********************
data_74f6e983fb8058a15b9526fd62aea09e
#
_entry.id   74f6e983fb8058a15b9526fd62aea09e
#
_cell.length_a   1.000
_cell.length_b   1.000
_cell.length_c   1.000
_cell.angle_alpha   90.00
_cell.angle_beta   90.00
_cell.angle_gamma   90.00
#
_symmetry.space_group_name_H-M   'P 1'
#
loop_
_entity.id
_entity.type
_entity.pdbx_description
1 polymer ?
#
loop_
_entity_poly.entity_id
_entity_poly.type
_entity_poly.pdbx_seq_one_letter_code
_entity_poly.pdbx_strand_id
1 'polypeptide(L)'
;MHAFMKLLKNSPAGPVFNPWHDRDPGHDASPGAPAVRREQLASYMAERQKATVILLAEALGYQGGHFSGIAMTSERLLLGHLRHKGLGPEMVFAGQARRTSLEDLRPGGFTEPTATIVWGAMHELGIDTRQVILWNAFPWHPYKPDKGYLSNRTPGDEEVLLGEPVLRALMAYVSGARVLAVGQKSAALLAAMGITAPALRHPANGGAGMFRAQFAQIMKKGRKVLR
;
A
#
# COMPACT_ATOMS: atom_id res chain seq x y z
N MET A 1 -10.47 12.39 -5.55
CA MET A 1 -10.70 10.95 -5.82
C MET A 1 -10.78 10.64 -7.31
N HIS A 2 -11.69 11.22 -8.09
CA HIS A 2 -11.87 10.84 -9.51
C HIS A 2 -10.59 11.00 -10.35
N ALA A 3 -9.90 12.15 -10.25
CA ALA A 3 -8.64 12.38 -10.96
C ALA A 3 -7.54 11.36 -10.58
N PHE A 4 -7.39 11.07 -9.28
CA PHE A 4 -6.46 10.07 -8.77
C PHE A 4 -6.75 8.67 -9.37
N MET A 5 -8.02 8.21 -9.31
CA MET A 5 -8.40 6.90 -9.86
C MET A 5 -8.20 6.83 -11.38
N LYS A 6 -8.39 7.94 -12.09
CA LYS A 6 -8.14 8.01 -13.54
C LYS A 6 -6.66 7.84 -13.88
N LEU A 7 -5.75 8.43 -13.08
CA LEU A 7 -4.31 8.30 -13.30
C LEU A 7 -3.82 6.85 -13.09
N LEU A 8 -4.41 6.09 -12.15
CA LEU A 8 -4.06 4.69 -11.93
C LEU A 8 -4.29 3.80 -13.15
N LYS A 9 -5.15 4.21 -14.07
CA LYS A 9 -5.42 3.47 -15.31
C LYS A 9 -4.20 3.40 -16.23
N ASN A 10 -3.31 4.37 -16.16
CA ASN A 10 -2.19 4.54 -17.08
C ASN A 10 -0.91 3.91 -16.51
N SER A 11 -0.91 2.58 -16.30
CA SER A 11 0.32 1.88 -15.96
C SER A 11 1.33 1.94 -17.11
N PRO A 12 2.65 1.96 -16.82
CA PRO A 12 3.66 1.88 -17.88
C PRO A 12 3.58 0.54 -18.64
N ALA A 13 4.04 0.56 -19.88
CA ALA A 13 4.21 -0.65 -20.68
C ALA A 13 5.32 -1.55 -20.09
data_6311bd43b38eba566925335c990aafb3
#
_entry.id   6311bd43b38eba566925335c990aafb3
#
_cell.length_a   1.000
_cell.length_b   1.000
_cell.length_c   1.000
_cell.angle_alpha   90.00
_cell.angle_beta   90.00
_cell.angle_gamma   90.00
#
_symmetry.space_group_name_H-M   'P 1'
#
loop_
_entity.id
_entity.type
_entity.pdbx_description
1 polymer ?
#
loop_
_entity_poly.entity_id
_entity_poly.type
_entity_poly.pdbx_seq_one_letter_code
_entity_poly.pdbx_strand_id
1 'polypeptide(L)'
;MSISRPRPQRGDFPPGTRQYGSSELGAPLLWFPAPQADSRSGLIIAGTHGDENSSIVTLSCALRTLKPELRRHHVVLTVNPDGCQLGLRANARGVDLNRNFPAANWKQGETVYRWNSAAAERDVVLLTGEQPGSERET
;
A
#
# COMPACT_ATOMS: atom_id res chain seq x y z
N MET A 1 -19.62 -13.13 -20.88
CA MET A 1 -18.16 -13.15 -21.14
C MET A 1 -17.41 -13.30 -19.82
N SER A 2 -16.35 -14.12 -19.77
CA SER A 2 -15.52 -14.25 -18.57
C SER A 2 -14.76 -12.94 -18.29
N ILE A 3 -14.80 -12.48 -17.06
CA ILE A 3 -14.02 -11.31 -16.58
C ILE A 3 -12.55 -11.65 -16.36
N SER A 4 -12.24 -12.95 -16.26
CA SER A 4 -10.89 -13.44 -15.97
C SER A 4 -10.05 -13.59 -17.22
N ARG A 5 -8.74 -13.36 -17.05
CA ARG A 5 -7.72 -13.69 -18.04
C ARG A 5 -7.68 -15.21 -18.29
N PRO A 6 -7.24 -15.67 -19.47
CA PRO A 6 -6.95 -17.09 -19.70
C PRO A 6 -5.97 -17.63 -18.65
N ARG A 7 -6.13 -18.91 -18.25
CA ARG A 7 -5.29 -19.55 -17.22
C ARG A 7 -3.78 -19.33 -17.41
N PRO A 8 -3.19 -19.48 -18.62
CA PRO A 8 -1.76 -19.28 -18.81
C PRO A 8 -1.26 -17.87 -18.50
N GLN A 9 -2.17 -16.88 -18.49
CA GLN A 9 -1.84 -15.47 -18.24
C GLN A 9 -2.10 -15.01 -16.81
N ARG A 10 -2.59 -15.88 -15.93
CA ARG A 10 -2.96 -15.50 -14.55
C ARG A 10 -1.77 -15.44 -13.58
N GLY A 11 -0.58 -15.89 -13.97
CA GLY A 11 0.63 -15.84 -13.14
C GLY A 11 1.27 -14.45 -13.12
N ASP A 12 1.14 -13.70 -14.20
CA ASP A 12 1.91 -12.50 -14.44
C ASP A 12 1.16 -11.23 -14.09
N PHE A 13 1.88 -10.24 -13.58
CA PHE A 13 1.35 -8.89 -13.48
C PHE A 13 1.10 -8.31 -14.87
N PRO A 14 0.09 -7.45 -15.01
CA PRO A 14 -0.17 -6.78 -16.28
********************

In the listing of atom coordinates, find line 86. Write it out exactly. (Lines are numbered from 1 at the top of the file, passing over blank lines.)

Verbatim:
_entity.pdbx_description